Blog Post #38 – Governance, Management and Policy

Governance, Management and Policy


The Watershed Security Strategy is an opportunity to help shape decisions and actions related to water in B.C. which may include new governance structures, decision-making processes, and policy for B.C.’s water resources. It helps to have a common understanding of these interlinked concepts as all three are essential for developing a Strategy that will achieve watershed security for B.C.


Governance is generally recognized as a process that shapes decision-making amongst multiple parties. What this process looks like depends on a set of norms (or institutions) that suggest how we should work together to address different challenges or situations. These norms are informed by the values and aspirations of society, particularly those who may be affected by a governing body’s decisions.

An important norm considered by the Province as it develops the Watershed Security Strategy is the increased role of shared decision-making for water resources in B.C. In the context of watershed governance, norms and processes are considered at the watershed scale (including rivers, tributaries, lakes, and aquifers, where present). Examples of governance topics may include how we make decisions, what accountability and transparency mechanisms exist, and who has the authority to decide on a management action.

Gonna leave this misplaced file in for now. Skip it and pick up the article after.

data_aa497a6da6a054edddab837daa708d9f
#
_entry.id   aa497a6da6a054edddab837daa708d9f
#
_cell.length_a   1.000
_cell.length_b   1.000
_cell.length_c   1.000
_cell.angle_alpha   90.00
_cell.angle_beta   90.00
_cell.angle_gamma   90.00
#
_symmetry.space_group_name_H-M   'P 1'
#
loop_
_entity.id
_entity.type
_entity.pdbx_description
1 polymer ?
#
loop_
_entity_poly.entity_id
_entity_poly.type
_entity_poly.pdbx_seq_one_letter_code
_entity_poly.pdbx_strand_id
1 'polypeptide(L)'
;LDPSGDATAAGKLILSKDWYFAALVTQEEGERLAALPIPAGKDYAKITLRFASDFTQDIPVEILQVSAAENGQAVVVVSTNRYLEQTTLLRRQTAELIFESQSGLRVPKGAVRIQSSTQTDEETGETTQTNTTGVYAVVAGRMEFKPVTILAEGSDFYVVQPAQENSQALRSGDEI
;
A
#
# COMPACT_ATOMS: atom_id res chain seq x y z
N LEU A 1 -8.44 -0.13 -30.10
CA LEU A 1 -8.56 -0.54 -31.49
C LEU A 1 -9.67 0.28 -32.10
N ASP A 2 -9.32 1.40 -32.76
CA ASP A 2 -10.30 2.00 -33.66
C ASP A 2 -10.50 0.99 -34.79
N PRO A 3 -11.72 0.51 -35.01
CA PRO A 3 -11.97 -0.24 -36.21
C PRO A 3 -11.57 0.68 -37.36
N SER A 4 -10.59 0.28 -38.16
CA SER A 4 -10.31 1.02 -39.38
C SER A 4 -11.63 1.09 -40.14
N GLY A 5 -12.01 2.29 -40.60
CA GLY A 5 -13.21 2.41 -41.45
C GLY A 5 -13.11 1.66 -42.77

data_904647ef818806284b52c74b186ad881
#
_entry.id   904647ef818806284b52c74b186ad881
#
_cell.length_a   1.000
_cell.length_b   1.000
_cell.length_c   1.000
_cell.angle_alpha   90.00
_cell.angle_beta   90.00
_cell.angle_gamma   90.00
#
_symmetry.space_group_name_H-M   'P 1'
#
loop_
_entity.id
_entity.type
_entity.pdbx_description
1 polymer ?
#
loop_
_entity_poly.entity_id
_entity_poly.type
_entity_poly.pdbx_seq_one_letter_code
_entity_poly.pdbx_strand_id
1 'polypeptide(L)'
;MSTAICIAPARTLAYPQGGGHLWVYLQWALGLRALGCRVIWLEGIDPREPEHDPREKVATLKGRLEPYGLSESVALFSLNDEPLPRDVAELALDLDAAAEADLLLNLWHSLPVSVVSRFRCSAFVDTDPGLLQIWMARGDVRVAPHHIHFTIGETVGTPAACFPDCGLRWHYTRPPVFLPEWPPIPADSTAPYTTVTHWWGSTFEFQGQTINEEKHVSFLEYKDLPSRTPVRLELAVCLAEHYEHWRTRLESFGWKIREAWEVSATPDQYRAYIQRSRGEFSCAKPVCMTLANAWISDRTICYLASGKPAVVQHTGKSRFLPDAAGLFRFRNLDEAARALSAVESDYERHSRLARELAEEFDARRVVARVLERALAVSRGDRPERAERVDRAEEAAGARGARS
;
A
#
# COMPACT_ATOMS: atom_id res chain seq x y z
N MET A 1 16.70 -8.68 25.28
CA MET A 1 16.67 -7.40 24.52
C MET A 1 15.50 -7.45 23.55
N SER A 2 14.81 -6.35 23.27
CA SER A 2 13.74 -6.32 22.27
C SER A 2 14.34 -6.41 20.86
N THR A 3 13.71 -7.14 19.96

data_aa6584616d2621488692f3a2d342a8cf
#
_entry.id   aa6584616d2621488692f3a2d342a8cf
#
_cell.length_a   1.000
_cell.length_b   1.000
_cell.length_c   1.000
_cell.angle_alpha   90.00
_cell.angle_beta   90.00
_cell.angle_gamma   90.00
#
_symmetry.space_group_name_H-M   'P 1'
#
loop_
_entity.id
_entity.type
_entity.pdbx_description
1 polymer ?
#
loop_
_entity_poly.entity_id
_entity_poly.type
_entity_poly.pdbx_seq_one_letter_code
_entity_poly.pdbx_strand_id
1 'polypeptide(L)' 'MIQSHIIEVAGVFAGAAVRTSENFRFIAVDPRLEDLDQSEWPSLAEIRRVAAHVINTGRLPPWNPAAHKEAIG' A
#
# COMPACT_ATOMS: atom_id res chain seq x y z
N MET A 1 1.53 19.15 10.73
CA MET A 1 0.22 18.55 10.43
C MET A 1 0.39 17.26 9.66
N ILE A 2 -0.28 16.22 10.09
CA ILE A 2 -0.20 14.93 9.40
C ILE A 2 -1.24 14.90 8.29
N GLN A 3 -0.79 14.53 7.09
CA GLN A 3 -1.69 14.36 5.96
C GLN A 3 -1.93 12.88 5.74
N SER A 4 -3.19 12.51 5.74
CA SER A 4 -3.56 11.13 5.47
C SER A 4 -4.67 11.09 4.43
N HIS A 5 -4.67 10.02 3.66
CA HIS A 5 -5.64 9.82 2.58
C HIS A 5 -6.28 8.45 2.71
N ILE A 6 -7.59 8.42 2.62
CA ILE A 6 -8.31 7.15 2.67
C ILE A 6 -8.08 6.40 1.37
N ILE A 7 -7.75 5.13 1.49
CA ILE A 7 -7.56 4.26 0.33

While governance is about the processes and development of rules, water management can be viewed as the application or implementation of those rules. Water management also includes the activities that may inform or result from water-related decisions: activities like monitoring, modeling, exploration, assessment, policy implementation, operation and maintenance, and evaluation. It can also apply to both water quantity and quality issues and across all water uses. In the context of the Watershed Security Strategy, examples of management could include the coordination of monitoring programs, data access, mapping and assessment of drinking water sources, integrating water more directly in land use planning, reducing water demand, and enhancing water supply.


Policy, broadly, is a concise, formal statement of principles, methods or actions that indicate how an organization will act in a particular area of its operation. Policy can be created for both water management and governance contexts. For example, there can be policy created to help shape the types of organizational structures that would be supported by the Strategy. In contrast, policy about management could outline how and where water science data is stored.